I’ve been working as content manager for a while now, and I gradually see my trade and the systems and tools that I use evolving along the way (and rightfully so!). As a content manager, my aim is to get all the content in the right place, at the right time and in the right way. There are several content management systems which a content manager can use to get this done.
Each system has their own pros and cons, but before you start with the selection process of your CMS, the most important thing is to thoroughly define your use case. Once that is done, you can define the requirements of your new CMS. Nowadays, in terms of content, one of the more relevant questions companies have to ask themselves is: on which channels do I want my content to be served, and how?
The how, is exactly the reason why I jumped on the headless CMS train. To clarify, we have to define what a headless CMS exactly is. As Wikipedia puts it: “A headless content management system, or headless CMS, is a back-end only content management system (CMS) built from the ground up as a content repository that makes content accessible via a RESTful API for display on any device."
To put it a bit more plain: the ‘head’ has been seperated from the ‘body’. The front-end has been seperated from the back-end. The ‘content’ part has been seperated from the ‘appearance’ part.
And why exactly do I think this is awesome? I have several reasons:
You don’t think in simple pages and appearance, and what content a specific page needs. You think content first. The pages (and appearance) will come after that. You are forced to think about your strategy, and your brand or project as a whole.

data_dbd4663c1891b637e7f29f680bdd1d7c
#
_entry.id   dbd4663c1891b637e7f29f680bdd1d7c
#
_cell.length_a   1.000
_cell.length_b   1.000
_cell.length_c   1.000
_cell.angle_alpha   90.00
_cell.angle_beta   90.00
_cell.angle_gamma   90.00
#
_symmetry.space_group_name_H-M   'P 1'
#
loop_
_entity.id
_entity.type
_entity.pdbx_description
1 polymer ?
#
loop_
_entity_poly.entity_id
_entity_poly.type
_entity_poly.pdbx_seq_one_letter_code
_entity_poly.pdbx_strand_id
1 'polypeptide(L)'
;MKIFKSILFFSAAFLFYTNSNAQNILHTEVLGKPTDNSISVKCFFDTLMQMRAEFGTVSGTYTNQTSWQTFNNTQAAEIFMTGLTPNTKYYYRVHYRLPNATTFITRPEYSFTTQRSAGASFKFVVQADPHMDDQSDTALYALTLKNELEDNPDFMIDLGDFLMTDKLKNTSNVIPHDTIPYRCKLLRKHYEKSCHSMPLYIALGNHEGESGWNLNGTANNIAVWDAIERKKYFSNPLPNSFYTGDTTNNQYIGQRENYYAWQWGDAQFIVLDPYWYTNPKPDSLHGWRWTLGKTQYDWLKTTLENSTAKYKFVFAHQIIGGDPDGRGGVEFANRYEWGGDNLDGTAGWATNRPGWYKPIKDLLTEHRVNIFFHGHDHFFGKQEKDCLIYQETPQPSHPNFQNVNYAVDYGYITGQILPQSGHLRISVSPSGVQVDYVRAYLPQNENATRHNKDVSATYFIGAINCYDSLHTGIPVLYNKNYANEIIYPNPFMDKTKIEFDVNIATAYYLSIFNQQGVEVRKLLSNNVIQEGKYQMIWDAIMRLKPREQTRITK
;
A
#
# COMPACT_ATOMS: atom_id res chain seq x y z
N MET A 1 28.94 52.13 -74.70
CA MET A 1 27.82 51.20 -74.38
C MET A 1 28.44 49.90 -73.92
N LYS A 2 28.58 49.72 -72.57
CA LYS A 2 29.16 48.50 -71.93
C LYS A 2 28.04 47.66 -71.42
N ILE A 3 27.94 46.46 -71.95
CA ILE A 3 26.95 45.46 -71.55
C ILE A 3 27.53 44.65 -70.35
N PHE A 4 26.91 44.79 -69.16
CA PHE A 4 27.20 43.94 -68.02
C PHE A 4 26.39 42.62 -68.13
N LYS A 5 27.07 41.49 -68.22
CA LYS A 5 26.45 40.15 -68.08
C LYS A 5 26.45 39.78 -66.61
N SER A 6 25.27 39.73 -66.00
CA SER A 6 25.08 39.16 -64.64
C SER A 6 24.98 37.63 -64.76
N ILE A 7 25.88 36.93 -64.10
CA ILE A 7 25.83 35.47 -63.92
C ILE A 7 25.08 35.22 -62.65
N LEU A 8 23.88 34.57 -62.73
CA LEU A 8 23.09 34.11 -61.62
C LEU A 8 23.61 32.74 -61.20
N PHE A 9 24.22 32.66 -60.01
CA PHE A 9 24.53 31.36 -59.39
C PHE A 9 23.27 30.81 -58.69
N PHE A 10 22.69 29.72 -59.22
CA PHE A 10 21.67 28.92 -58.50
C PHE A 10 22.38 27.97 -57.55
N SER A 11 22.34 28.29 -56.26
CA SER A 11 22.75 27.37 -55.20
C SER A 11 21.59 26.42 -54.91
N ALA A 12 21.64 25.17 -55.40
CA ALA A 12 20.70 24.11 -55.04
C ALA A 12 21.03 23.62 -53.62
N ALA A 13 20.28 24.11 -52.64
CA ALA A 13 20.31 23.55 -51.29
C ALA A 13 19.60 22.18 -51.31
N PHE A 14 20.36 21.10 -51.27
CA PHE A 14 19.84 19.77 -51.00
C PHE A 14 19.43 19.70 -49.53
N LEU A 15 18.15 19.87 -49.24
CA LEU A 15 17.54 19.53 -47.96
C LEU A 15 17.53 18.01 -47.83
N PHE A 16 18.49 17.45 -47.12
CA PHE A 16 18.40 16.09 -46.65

Remember the times when we were so focused on just the website as a channel? And the desktop as a device? Oh, how times have changed. Get ready for your content to be displayed on apps, wearables, websites, mobile, heck, even chatbots should be able to receive your content and word it out.
In the more traditional, or coupled CMS, the front-end developer is limited to the tools that the CMS has to offer (the front-end and back-end are coupled, remember). With a headless CMS, the front-end developers are not committed to one specific tool. So if they want to use, let’s say, React, for instance, this is completely fine. Now, I’m not a front-end developer, but I do want the channels to look, and perform, as good as possible (don’t we all?).
What if you’re rebranding? Think about it. No changes required within the CMS. And what about new technologies? No need to migrate anymore. It’s not like you’re dependent on the exisiting tools your CMS has to offer. Your content is seperated anyways.
There are also reasons to prefer a coupled CMS over a headless CMS. If you just want to serve one channel, a coupled CMS is the more easy way to go.
Also, it’s not just the question if your use case fits the system: your team of content managers also has to be ready for it.
9 out of 10 content managers are used to a certain way of working: creating a site tree, and building pages along the way. These pages can be built with the help of a WYSIWYG editor (What You See Is What You Get). They can literally preview their work. With a headless CMS, you can still preview your work throughout an API, but you’re not working in a site tree. A headless CMS works with content models and taxonomies. And, to be honest, that requires a completely different way of working/thinking.
There’s so much more I can tell you about the new ways of working, websites, taxonomies and digital platforms, but let’s save that for later. What about JAMstack, for instance? And creating a blazing fast website with a headless CMS with just one simple tool? There’s more to come!
You can also find a Dutch version of this article on LinkedIn.
Special thanks to my colleague Kasper Mol for creating the infographic